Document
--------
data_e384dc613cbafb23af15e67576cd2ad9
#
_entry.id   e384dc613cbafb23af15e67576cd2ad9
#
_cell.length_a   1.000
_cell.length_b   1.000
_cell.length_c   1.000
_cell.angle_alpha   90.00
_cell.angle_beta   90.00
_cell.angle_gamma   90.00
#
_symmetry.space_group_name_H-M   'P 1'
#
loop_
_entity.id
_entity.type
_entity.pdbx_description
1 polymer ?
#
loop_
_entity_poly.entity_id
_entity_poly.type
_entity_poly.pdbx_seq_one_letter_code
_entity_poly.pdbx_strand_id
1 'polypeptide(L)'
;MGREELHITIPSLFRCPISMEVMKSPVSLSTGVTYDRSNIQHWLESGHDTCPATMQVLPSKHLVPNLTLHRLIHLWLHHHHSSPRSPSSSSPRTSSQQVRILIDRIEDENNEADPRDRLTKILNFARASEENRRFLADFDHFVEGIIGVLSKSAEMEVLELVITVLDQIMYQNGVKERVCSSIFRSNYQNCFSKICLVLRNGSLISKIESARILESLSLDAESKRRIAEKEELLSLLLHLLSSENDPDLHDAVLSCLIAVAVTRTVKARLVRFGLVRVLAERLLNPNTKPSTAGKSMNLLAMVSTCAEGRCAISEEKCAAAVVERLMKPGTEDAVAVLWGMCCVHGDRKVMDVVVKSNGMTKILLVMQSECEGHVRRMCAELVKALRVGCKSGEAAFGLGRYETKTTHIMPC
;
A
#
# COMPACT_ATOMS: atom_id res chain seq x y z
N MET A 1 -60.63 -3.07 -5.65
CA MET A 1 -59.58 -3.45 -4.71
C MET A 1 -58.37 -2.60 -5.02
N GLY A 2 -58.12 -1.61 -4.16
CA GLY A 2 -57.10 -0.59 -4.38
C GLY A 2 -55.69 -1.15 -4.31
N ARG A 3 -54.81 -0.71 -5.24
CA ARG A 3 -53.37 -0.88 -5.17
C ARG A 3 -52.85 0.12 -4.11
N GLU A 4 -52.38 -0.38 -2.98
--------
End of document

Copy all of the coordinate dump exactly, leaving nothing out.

data_e384dc613cbafb23af15e67576cd2ad9
#
_entry.id   e384dc613cbafb23af15e67576cd2ad9
#
_cell.length_a   1.000
_cell.length_b   1.000
_cell.length_c   1.000
_cell.angle_alpha   90.00
_cell.angle_beta   90.00
_cell.angle_gamma   90.00
#
_symmetry.space_group_name_H-M   'P 1'
#
loop_
_entity.id
_entity.type
_entity.pdbx_description
1 polymer ?
#
loop_
_entity_poly.entity_id
_entity_poly.type
_entity_poly.pdbx_seq_one_letter_code
_entity_poly.pdbx_strand_id
1 'polypeptide(L)'
;MGREELHITIPSLFRCPISMEVMKSPVSLSTGVTYDRSNIQHWLESGHDTCPATMQVLPSKHLVPNLTLHRLIHLWLHHHHSSPRSPSSSSPRTSSQQVRILIDRIEDENNEADPRDRLTKILNFARASEENRRFLADFDHFVEGIIGVLSKSAEMEVLELVITVLDQIMYQNGVKERVCSSIFRSNYQNCFSKICLVLRNGSLISKIESARILESLSLDAESKRRIAEKEELLSLLLHLLSSENDPDLHDAVLSCLIAVAVTRTVKARLVRFGLVRVLAERLLNPNTKPSTAGKSMNLLAMVSTCAEGRCAISEEKCAAAVVERLMKPGTEDAVAVLWGMCCVHGDRKVMDVVVKSNGMTKILLVMQSECEGHVRRMCAELVKALRVGCKSGEAAFGLGRYETKTTHIMPC
;
A
#
# COMPACT_ATOMS: atom_id res chain seq x y z
N MET A 1 -60.63 -3.07 -5.65
CA MET A 1 -59.58 -3.45 -4.71
C MET A 1 -58.37 -2.60 -5.02
N GLY A 2 -58.12 -1.61 -4.16
CA GLY A 2 -57.10 -0.59 -4.38
C GLY A 2 -55.69 -1.15 -4.31
N ARG A 3 -54.81 -0.71 -5.24
CA ARG A 3 -53.37 -0.88 -5.17
C ARG A 3 -52.85 0.12 -4.11
N GLU A 4 -52.38 -0.38 -2.98